November 27, 2011
Robert Phang received the Master Class Award in Anti-Corruption 2011
Congratulations Tan Sri and may he continue in this worthy cause of fighting rampant corruption in our country. In his honour, I am posting “Corruption Spawns Violence”, an article from GW Business, a publication of The George Washington School of Business, The George Washington University (Fall, 2011 issue). –Din Merican
Corruption Spawns Violence
When it comes to war, multinational corporations have been blamed for everything from causing the conflicts to profiteering from them. But the Director of GWSB (George Washington School of Business)’s Institute for Corporate Responsibility argues that business can a force for peace.
Timothy L. Fort (right), who is also a professor of business ethics at GWSB, has written three books to show how companies, run honestly, can promote peace in society. “Ethical business behaviour has an unexpected payoff”, he said. ” It contributes to more peaceful relations among people”.
The premise of Fort’s fresh take was a study he worked on with Cindy Schipani, professor of business administration at the University of Michigan’s Ross School of Business. That research showed how corruption fuels violence. By comparing two indices, one measuring corruption and the other political conflicts, they discovered a nearly perfect correlation between corruption and violence in countries around the world. The more corrupt a regime, the more likely it was to resolve disputes through violence.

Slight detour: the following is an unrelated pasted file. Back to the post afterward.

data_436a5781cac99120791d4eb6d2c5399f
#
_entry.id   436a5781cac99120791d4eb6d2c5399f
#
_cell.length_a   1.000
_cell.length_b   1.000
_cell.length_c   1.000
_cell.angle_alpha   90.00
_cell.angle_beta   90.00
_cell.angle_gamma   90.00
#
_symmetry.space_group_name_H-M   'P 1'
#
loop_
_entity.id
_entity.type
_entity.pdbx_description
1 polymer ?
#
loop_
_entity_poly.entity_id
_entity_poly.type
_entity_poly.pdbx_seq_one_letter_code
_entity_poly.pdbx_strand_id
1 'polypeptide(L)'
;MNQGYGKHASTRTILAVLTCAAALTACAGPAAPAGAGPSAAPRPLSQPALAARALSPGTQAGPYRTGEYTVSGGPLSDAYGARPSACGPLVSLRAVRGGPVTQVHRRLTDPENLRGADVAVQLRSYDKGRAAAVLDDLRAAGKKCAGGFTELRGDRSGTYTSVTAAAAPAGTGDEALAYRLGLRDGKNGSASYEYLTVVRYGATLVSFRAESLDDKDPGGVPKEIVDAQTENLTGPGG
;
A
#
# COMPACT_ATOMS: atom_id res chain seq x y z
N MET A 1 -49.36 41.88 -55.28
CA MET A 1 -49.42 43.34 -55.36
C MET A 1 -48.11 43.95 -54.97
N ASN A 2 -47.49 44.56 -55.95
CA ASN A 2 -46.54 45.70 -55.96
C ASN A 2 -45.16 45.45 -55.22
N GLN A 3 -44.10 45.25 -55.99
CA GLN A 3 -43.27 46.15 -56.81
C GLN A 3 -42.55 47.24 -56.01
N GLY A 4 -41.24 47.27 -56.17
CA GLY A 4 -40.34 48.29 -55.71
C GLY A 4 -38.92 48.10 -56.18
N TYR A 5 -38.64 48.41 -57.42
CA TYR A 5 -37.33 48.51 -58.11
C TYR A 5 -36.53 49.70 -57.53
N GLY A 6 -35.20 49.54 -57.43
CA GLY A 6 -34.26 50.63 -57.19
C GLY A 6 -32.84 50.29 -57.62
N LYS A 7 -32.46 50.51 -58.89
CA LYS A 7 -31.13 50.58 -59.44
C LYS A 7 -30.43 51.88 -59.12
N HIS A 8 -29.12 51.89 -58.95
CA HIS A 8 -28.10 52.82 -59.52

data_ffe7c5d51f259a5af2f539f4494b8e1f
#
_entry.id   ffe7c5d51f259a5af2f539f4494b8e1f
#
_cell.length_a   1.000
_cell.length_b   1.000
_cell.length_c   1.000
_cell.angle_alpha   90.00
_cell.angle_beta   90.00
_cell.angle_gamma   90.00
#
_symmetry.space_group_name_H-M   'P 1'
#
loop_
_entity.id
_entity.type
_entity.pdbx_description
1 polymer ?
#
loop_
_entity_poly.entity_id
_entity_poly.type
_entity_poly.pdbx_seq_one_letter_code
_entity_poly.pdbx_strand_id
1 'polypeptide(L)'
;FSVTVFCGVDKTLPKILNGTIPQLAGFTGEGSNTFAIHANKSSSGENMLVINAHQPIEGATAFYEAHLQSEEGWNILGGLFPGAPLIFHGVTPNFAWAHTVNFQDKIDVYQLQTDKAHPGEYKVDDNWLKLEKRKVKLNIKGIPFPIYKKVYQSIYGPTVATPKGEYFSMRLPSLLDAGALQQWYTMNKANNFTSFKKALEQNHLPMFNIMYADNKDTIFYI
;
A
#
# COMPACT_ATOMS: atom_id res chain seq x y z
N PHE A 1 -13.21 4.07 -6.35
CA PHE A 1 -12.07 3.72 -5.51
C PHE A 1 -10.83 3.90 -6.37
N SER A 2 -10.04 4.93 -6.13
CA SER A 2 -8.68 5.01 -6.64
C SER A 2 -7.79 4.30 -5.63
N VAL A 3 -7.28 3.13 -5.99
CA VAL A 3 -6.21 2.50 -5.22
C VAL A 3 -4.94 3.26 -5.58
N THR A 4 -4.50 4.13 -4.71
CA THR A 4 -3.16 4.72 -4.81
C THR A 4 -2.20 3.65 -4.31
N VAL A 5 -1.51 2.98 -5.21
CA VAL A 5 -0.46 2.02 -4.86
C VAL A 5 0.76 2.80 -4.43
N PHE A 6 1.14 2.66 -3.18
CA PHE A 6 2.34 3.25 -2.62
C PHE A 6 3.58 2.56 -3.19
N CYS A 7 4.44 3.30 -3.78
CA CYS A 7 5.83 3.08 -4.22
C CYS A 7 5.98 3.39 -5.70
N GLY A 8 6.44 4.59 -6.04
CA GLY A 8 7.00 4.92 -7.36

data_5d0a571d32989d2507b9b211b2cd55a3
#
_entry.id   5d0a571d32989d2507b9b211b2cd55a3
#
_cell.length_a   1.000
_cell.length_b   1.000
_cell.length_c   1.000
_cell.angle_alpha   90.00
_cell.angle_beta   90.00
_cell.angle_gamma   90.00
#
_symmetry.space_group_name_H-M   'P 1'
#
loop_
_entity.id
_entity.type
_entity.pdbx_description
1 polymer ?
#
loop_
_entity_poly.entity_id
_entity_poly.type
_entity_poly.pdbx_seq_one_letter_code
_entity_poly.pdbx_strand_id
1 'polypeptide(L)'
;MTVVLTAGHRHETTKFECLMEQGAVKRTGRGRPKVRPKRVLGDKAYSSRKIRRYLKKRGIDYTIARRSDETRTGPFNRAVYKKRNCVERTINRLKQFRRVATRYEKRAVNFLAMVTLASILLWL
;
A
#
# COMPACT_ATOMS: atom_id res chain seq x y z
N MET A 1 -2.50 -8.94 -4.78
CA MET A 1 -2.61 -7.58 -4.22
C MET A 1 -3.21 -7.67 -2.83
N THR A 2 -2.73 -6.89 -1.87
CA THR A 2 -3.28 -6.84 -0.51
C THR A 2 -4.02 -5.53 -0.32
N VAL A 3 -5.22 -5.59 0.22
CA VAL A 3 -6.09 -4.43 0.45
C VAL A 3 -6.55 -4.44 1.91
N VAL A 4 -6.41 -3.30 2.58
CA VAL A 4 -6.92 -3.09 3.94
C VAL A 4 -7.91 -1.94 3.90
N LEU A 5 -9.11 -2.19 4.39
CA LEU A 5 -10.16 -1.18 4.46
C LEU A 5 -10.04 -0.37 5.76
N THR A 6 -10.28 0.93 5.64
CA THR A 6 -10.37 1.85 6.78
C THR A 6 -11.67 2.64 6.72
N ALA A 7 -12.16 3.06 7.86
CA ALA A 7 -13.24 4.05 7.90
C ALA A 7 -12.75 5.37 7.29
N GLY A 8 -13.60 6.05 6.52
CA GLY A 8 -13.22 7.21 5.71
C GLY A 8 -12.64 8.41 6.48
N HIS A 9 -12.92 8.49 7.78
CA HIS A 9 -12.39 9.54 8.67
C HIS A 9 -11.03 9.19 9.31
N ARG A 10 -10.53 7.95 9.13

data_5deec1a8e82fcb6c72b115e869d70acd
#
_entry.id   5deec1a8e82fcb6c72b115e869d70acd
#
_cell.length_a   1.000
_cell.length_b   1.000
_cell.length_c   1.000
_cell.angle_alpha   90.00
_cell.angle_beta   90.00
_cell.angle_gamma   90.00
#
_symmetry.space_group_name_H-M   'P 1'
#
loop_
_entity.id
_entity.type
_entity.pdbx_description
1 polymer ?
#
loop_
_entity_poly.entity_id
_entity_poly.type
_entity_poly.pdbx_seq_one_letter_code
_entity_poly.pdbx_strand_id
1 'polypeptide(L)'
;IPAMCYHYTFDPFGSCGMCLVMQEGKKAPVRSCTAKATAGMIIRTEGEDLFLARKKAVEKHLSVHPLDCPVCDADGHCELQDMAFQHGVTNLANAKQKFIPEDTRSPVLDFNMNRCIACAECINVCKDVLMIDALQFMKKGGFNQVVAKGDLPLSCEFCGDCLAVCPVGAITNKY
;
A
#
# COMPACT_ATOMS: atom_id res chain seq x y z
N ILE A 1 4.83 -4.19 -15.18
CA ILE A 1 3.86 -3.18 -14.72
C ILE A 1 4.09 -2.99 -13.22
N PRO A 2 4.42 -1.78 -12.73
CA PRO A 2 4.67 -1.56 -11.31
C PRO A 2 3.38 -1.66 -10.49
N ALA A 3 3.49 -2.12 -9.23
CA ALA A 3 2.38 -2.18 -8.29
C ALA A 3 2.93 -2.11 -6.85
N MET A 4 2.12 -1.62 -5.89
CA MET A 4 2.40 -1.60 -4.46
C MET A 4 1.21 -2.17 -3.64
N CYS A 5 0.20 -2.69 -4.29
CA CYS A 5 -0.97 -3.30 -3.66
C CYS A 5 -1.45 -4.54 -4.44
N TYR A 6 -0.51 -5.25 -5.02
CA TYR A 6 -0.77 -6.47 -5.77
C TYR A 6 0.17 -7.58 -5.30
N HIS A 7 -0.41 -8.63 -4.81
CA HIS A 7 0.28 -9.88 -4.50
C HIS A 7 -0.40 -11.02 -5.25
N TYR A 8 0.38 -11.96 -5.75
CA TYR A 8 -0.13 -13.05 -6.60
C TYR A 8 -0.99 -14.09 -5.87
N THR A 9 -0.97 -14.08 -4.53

The violence doesn’t just flow from rulers, said Fort. Sometimes the populace is so frustrated by corrupt leaders that their resentment finally explodes in a physical act. The uprising that has spread across Arab countries began earlier this year with resistance against the corrupt leadership of Ben Ali in Tunisia.
“Those protests were largely peaceful”, Fort said, “but the point is the level of frustration that can build in a corrupt system”.
Ethical companies build trust in three ways, he said. Hard trust comes from following the law. Real trust comes from running a company that is fair and honest to workers and customers. Good trust comes from moral excellence in everything you do.
Ethical companies can promote peace in countries by respecting their laws, contributing to economic development and engaging in community building. “To the extent that a company can have a strong anti-bribery policy, it does something to move the needle away from violence, he said.
In his book, Business, Integrity and Peace, Fort shows it wouldn’t be much of a stretch for businesses to behave ethically. He said that the basic components are already in place. That is, peace and ethics are deeply rooted in human, even primate, nature. People and companies just need to draw upon those instincts in contemporary times.
Asked whether any companies are known for acting ethically in foreign countries, he said it’s difficult to say because corruption is hidden from public view. But, given that caveat, he said, Motorola, Caterpillar and Deere & Company all seem to run ethical shops.–GW Business (Fall, 2011)